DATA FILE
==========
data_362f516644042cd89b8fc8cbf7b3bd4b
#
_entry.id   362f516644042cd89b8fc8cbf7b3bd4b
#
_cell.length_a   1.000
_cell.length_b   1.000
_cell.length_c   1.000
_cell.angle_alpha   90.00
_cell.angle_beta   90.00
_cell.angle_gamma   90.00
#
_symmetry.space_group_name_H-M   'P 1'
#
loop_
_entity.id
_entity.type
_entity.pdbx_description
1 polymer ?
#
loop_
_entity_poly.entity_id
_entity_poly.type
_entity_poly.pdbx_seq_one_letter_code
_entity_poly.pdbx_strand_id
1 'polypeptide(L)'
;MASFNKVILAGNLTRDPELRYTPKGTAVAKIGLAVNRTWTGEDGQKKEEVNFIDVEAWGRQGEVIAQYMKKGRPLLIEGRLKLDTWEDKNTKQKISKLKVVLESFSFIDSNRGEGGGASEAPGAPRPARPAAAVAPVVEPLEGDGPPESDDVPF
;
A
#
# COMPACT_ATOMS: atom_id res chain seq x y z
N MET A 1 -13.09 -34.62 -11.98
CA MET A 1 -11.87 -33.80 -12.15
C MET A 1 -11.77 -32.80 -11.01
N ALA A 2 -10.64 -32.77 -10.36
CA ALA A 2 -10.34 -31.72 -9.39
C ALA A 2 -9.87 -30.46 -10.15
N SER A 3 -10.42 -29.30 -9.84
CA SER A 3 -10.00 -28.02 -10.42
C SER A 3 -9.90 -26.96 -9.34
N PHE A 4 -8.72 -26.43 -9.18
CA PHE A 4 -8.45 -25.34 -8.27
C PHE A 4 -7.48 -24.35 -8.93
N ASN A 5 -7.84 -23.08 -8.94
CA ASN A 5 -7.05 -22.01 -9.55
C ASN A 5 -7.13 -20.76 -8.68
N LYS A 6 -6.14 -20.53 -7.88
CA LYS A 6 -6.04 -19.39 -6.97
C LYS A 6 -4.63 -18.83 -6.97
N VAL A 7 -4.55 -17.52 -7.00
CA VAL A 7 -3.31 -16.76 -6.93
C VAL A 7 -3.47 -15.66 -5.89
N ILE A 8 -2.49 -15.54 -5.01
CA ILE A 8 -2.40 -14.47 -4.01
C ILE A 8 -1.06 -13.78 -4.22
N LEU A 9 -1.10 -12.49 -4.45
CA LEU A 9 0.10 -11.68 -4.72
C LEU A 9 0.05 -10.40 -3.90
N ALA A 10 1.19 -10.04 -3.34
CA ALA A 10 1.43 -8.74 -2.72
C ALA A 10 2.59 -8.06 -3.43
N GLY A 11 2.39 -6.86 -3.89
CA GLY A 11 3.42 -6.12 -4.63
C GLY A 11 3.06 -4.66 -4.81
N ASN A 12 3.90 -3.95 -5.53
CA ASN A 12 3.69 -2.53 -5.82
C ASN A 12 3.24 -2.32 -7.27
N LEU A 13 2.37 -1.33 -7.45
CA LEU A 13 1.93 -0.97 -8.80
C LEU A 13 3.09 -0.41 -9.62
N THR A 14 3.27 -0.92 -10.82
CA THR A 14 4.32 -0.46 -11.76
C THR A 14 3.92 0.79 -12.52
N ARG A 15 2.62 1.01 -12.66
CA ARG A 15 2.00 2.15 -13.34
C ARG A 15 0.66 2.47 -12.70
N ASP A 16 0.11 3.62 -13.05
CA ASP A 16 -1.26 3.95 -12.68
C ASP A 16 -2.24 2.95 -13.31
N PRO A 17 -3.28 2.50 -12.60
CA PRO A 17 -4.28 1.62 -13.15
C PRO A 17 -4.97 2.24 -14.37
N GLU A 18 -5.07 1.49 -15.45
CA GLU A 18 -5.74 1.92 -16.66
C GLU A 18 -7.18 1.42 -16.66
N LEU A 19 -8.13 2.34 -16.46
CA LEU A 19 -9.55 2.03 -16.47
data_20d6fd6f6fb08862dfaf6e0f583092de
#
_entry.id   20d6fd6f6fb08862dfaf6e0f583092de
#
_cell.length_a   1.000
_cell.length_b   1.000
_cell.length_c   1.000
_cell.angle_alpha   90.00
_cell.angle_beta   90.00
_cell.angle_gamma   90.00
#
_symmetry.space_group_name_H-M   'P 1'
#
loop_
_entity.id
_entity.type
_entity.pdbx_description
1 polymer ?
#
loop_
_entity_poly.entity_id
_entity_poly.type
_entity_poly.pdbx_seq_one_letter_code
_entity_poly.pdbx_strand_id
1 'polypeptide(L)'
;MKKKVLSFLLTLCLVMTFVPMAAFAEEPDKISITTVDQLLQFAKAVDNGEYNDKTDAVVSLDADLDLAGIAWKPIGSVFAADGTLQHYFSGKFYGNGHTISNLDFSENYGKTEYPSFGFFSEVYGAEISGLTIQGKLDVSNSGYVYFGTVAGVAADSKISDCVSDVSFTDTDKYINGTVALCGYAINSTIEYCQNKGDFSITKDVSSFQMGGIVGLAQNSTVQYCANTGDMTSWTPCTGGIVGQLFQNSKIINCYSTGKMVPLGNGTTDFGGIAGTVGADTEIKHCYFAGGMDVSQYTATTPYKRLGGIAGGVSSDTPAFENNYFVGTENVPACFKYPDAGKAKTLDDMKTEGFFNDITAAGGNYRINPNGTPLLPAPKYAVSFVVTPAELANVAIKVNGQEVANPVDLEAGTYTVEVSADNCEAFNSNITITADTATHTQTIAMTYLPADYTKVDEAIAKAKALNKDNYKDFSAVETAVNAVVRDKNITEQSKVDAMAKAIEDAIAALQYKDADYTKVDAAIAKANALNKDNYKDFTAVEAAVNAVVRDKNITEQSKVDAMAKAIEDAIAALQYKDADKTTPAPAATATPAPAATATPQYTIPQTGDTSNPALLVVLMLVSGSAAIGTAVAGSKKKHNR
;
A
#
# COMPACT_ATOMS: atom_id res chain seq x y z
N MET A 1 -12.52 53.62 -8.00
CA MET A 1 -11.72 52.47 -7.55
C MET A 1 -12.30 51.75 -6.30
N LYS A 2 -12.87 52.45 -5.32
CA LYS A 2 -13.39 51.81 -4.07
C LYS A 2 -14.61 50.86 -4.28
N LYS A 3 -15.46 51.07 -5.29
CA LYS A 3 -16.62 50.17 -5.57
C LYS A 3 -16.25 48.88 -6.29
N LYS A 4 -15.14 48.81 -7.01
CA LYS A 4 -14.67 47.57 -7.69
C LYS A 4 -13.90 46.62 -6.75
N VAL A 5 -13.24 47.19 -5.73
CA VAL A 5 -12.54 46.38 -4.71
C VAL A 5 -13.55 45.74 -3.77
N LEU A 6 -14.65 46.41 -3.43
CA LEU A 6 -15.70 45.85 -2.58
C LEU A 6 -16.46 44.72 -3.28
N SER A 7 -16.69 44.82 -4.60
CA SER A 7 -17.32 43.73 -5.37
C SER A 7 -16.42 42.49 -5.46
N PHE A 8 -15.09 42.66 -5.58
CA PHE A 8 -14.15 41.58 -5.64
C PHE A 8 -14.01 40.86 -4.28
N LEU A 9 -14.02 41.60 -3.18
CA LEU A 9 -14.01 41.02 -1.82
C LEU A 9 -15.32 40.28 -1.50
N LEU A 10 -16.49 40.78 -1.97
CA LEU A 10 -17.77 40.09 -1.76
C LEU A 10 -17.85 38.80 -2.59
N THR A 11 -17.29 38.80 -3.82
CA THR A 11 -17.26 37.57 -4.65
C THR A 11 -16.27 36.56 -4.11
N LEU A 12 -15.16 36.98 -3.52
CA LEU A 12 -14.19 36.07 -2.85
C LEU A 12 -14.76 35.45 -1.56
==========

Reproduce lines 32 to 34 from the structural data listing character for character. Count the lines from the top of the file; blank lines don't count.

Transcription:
CA MET A 1 -11.87 -33.80 -12.15
C MET A 1 -11.77 -32.80 -11.01
N ALA A 2 -10.64 -32.77 -10.36